Figure 6 Screening of the module genes CENPF, CENPU, CENPM, CENPH, and CENPW in WGCNA and identification of their correlation with clinical features. (A,B) In different β values (the soft threshold is shown by the number in the figure), we calculated the scale-free index and average connectivity. When the soft threshold power was 4, an approximate scale-free topology was achieved. (C) Based on the common topology, there were 16 overlapping colors of the gene clustering tree, with each color representing a group of highly related genes. (D) The heat map shows the correlation between different gene modules and age, gender, smoking, TNM stage, CENPF, CENPU, CENPM, CENPH, and CENPW. The P value is shown in parenthesis, and correlation coefficient is outside of the parenthesis. CENP, centromere protein; WGCNA, weighted gene correlation network analysis; TNM, tumor, node, and metastasis.

Functional enrichment analysis and identification of hub genes

To further explore the hub gene in the turquoise module, we selected the tumor tissue and normal tissue in TCGA LUAD data set and analyzed the differences between the 983 genes in the turquoise module. Finally, 162 downregulated genes and 279 upregulated genes were screened (Figure 7A). Next, we performed Gene Ontology (GO) enrichment analysis on 441 differential genes. Among them, the molecular function term suggested cofactor binding as the main function (gene ratio >0.04; P<0.05) (Figure 7B). In terms of biological process, it was enriched in mitotic sister chromosomal aggregation, DNA replication, sister chromosomal aggregation, nuclear chromosome aggregation, mitotic nuclear division, nuclear division, chromosome aggregation, and organelle fission (gene ratio >0.04; P<1e−13) (Figure 7C). The cell component term indicated that it was located in the kinetochore, chromosome, central region, microtubule, spindle, condensed chromosome, and chromosomal region (gene ratio >0.04; P<1e−07) (Figure 7D).

Figure 7 The GO function enrichment of turquoise module genes and the screening of hub genes with prognostic value. (A) The volcano map shows 441 differentially expressed genes in the turquoise module (162 upregulated vs. 279 downregulated genes). (B-D) The GO functional enrichment of 441 differentially expressed genes, including molecular function, cell component, and molecular function. FC, fold change; GO, Gene Ontology.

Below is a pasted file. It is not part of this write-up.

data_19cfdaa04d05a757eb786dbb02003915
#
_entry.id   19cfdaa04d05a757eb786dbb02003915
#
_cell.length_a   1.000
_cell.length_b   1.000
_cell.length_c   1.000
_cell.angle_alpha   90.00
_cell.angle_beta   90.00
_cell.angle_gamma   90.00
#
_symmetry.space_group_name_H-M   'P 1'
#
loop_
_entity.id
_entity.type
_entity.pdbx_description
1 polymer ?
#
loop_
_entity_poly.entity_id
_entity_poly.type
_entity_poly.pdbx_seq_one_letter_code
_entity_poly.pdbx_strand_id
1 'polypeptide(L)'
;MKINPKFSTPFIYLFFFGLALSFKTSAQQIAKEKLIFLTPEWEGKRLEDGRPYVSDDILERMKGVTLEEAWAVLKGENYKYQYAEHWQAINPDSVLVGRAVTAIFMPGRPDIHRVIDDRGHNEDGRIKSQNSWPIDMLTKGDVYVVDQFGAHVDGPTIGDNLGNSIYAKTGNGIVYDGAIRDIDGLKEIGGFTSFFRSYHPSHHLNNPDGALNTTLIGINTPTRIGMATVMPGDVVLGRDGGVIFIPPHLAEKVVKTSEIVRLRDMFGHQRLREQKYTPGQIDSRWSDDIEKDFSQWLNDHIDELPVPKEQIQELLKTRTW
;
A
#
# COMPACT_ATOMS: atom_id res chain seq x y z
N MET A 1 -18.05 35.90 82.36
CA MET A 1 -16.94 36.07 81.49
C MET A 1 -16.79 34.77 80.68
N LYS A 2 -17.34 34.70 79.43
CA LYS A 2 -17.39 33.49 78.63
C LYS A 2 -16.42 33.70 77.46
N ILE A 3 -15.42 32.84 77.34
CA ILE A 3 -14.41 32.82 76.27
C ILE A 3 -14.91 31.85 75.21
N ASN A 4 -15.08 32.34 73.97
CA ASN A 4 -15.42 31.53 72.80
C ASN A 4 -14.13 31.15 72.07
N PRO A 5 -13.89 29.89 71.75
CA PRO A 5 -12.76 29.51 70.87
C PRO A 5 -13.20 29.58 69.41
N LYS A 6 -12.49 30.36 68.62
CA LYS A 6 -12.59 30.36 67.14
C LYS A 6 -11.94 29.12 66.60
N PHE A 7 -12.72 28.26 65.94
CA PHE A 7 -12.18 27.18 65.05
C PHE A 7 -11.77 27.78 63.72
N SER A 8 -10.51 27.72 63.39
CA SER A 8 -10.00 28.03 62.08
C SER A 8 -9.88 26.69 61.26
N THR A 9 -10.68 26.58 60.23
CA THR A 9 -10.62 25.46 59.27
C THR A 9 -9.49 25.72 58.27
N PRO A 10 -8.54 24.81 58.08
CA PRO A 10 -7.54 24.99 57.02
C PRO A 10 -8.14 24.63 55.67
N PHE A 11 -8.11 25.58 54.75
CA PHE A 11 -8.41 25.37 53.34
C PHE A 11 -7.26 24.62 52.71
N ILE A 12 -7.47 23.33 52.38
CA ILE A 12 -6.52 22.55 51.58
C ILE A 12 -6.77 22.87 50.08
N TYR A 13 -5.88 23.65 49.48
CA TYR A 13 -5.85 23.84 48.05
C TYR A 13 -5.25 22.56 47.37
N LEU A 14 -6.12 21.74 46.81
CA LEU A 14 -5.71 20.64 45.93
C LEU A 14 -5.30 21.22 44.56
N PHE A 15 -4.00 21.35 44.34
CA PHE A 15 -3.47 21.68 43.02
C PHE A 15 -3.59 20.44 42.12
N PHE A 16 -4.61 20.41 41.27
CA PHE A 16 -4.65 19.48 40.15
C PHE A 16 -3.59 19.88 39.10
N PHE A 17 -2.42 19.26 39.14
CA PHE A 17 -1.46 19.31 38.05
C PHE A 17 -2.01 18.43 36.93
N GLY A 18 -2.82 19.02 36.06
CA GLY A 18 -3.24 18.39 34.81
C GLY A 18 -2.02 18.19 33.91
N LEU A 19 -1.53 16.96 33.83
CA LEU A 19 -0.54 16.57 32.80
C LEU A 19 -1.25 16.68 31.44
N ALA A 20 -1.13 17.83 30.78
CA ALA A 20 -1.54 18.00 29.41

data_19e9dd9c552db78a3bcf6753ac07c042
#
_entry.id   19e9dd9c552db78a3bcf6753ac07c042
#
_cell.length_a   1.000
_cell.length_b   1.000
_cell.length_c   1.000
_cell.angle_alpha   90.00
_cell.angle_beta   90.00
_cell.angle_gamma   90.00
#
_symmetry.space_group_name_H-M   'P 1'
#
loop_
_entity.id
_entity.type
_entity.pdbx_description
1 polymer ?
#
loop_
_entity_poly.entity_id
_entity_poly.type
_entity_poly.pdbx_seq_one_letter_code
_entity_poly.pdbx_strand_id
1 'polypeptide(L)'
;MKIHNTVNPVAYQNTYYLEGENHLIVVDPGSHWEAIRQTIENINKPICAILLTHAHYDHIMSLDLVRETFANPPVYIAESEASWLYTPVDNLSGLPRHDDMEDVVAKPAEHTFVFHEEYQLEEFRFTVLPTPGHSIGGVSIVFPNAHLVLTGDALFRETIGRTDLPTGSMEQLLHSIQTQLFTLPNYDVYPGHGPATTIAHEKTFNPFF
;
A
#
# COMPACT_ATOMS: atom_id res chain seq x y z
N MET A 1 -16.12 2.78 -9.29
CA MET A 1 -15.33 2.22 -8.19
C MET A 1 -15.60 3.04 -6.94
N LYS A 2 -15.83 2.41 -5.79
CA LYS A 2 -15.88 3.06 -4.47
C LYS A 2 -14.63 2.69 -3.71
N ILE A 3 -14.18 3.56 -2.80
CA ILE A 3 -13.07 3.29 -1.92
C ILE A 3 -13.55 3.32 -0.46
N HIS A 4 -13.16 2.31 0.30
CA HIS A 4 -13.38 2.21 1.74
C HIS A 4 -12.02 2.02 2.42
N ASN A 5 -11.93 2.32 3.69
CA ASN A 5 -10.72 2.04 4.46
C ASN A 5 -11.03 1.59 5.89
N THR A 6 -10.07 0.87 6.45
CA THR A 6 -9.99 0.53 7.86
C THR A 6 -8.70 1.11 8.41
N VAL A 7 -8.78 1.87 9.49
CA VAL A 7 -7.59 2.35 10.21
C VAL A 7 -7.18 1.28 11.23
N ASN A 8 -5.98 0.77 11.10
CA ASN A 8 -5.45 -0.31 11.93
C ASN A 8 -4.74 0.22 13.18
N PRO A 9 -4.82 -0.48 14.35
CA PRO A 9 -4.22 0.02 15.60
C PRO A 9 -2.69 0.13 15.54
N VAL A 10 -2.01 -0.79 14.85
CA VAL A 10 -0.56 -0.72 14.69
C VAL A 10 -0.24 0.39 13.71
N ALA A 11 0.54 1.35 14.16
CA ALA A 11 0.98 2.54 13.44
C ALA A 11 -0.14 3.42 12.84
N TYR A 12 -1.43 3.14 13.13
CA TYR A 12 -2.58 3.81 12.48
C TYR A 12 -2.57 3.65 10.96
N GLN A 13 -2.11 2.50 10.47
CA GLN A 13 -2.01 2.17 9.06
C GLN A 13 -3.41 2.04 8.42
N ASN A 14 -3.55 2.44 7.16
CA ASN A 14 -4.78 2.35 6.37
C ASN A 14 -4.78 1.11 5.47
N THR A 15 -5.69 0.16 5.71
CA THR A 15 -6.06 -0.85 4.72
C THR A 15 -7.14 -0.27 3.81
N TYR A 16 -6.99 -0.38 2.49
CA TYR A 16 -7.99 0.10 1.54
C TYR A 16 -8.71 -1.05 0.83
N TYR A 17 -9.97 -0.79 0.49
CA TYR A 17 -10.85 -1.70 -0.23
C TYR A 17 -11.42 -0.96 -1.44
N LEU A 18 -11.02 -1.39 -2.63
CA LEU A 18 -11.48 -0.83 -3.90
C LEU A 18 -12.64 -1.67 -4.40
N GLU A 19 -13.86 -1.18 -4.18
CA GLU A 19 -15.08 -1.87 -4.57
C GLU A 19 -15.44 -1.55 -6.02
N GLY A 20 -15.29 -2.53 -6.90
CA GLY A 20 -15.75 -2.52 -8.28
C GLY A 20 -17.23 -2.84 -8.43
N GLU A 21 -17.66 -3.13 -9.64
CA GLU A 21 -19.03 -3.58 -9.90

An abundance of evidence indicates that CENPs not only participate in cell viability and mitosis but also are related to the progression and prognosis of several tumors (13,19,24,26). However, a comprehensive analysis of CENP expression and clinical significance in LUAD has not been conducted. In this study, we analyzed the transcriptional levels and their correlation with clinicopathological parameters, genetic alteration and coexpression pattern, potential function, and prognostic value of different CENP family members in LUAD. Fifteen CENP family proteins are differentially expressed in LUAD tissue. We used the LASSO algorithm to construct a risk model with 5 CENPs: CENPF, CENPU, CENPM, CENPH, and CENPW. The differential expression of these 5 CENP proteins was validated by qRT-PCR on the mRNA level, and WGCNA was performed to screen the genes related with these 5 CENP proteins. The molecular function term suggests cofactor binding as the main function. Our results can facilitate a more accurate individualized prediction for patients with LUAD and provide important guidance for the prognosis of the disease.

Various studies have indicated that CENPF is involved in the progression and metastasis of many cancers. For instance, the COUP-TFII-FOXM1-CENPF axis regulated by microRNA (miR)-101 and miR-27a contributes to the metastasis of prostate cancer (27). The HnRNPR-CCNB1/CENPF axis leads to the tumor proliferation and metastasis of gastric cancer (28). However, the role of CENPF in lung cancer remains unclear. Transcriptome analysis research suggests that CENPF acts as an oncogene in lung cancer (29). In this study, higher CENPF mRNA expression was observed in patients with LUAD, and the clinical characteristics were related. A short OS and progression-free survival (PFS) were also observed in patients with high CENPF expression.